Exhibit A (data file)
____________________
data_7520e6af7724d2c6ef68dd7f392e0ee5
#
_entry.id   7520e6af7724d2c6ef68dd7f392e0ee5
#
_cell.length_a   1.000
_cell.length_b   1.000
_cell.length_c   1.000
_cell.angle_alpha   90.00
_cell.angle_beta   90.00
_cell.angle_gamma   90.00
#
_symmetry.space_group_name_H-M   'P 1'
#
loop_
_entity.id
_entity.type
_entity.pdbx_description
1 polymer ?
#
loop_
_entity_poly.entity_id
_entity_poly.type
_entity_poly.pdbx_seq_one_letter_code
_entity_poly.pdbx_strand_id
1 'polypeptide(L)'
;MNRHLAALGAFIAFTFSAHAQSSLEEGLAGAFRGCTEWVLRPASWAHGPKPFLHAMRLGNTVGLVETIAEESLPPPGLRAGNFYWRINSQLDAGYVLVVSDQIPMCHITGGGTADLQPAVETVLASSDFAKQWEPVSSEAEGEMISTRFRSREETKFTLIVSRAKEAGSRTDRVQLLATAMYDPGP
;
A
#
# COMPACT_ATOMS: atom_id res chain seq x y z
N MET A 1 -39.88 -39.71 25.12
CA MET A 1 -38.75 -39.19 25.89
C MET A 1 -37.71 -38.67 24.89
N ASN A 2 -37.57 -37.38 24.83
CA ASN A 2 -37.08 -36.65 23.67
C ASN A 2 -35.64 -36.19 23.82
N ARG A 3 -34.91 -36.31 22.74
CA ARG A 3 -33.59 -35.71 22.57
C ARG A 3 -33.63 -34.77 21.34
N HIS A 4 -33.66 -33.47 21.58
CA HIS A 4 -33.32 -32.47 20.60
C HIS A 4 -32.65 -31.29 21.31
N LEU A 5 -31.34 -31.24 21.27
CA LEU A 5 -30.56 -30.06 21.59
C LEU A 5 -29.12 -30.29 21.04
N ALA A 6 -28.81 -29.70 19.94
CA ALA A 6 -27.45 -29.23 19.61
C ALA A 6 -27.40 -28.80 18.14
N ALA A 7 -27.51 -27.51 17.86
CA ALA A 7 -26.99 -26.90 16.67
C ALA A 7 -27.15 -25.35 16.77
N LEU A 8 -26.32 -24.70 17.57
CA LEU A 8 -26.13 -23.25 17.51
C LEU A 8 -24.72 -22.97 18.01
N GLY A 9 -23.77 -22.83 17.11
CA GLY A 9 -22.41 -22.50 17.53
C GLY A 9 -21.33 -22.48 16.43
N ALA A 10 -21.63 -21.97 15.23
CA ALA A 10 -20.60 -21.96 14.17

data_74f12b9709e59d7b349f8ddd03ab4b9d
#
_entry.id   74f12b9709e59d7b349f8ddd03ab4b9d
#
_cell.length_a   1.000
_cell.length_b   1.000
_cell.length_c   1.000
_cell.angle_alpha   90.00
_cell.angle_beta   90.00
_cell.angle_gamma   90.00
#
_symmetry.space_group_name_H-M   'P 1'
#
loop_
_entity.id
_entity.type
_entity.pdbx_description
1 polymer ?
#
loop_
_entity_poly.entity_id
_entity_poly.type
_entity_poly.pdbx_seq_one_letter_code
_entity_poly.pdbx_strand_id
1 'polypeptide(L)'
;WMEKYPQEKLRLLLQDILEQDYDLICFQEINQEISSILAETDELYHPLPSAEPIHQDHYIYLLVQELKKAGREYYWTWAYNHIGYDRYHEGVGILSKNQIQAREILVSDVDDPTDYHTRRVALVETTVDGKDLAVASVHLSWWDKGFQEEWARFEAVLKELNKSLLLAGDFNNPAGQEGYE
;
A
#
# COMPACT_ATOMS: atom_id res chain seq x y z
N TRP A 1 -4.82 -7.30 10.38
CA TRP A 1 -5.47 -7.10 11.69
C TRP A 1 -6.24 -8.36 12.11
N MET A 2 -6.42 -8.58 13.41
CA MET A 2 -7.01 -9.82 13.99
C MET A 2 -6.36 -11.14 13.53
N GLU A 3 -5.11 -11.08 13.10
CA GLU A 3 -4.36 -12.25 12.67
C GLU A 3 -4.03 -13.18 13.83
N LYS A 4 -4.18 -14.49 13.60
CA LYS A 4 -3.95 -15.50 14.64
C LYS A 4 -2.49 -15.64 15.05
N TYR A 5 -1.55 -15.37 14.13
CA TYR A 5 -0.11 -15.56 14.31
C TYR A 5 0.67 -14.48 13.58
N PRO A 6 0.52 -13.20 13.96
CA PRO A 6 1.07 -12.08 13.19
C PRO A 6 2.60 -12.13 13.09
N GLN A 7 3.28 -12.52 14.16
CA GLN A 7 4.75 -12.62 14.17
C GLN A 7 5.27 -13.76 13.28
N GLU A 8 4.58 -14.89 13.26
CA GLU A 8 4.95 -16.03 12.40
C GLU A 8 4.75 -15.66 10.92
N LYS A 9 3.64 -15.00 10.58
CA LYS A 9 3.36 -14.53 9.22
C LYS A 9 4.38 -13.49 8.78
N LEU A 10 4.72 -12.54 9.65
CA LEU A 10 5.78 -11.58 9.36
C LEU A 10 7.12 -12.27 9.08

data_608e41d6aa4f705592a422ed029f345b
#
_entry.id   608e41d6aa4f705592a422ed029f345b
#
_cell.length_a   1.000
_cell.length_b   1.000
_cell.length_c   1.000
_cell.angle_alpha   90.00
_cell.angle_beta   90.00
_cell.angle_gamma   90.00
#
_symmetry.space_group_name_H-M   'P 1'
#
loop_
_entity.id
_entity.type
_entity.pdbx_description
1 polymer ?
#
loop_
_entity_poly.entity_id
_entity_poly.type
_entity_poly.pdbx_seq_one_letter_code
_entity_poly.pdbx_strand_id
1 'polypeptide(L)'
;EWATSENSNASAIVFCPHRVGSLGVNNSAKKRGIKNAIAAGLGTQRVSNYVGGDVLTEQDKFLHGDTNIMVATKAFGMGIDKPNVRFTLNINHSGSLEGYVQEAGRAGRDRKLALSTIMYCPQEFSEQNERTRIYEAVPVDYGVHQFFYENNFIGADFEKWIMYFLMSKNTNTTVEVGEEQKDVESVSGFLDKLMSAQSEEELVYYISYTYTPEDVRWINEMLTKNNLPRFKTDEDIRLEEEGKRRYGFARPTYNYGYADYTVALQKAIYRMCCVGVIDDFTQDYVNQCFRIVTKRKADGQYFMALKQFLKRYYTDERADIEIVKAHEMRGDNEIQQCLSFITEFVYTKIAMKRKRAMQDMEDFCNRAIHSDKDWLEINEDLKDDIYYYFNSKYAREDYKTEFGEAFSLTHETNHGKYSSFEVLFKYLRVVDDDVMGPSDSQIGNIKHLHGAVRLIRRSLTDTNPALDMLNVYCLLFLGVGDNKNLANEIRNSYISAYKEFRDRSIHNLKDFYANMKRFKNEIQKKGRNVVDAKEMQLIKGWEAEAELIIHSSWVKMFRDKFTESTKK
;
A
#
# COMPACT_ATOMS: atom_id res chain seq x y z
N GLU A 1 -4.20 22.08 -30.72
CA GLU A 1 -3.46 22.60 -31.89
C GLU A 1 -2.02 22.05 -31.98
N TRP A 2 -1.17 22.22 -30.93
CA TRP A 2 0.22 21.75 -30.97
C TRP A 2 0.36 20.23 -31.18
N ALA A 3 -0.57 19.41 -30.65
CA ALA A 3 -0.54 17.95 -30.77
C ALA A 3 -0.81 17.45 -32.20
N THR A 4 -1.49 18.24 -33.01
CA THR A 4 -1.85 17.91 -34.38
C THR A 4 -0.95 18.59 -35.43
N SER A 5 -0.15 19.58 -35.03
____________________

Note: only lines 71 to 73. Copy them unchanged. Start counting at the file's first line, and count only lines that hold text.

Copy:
_symmetry.space_group_name_H-M   'P 1'
#
loop_